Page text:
The next day, while Charles helped out Edwards at the mill and wondered where he went wrong with Albert, young Mr. Ingalls went back to school. Right away he refused invitations from Jeb and Willie to play ball and went off to get a cup of water to take his "medication". So after getting high, Albert changed his mind about the game and stepped up to the plate...and struck out, and he fell asleep in class. Winners don't use drugs, kid. But there's more, and now it gets worse: Albert snatches a crate of morphine meant for Doc Baker. He offered to deliver it for Nels Oleson and instead of taking it to the good doctor as instructed, he stashed it in his room, then he stole a container of powdered sugar and pulled the old switcheroo. Doc was none the wiser...yet. Well after carrying out his dastardly deed, Charles and Edwards ride up and invite him to go fishing, but Albert declined in favor of homework, which me may or may not really have. Albert has a problem, but he just might not be beyond saving. With his family and friends by his side, he just might kick his addition. But, as the saying goes, it's always darkest before the dawn.

Good episode. It was nice to see Michael Landon in front of the camera again, as well as the return of Matthew Laborteaux as Albert. This episode is quite dark and it deals with a very serious problem that society still faces to this very day: kids on the wrong side of the law and becoming addicted to drugs, only today there are many more drugs to choose from, as well as more gangs. But with the right kinds of help and the right laws being passed, we can decrease these numbers. Another noteworthy performance from Leslie Landon as Etta Plum, a very good schoolteacher who is kind to the children and demands respect at the same time. We need more teachers like her. Enjoy Part I of this harrowing drama and stay tuned for Part II where Albert sinks deeper into the abyss that is addiction and deprivation.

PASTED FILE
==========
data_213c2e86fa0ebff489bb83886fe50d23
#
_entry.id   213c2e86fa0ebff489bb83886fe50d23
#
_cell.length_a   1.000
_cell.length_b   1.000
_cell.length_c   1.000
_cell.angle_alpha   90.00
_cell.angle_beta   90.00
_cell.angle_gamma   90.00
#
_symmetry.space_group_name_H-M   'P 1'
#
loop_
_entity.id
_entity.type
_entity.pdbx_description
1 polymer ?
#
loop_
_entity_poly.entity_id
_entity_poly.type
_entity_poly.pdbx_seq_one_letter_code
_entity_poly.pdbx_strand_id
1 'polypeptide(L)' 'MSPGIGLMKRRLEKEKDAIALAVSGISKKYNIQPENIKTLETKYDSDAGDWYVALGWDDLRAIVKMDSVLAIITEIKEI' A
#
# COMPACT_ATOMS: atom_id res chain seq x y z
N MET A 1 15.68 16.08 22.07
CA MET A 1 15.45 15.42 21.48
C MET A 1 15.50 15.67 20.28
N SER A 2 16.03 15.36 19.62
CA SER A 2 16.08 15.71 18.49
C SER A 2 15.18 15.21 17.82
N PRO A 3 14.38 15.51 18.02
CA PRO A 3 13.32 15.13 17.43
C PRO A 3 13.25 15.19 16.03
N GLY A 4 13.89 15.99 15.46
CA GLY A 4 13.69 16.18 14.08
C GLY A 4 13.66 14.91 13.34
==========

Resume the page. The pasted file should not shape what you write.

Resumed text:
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1 out of 2 people found the following review useful:

Sister morphine

Author: dbdumonteil
8 March 2008

This might be the only episode in the House saga (with the eventual exception of " May we make them proud") which is "barely for the whole family".Second part includes scenes which are almost unbearable:Albert (Laborteaux) was not one of my favorite characters,by a long shot,being too perfect and too straight (I 'd always liked Willie Oleson best) ,but here he steals the show ;it is his best episode by such a wide margin that it is hard to think of another one (maybe " may we make them proud" ).Albert's struggle with morphine is so realistic you often feel like looking away.

Charles Ingalls -who returns in the series where he's been replaced by the bland M.Carter- is no longer the sturdy man with a big white smile and strong shoulders.Her hair is white and he seems jaded,disheartened .In the first sequences ,he seems to have lost his legendary self-confidence .Landon gives a moving portrayal,almost always on the verge of tears.

The question the friends of the little house will always ask themselves:what has become of Albert?Laura's voice over tells us about Albert's return as a doctor in Walnut Grove;but in "look back to yesterday" ,one of the final films ,he is terminally ill.Generally people think that a miracle happened.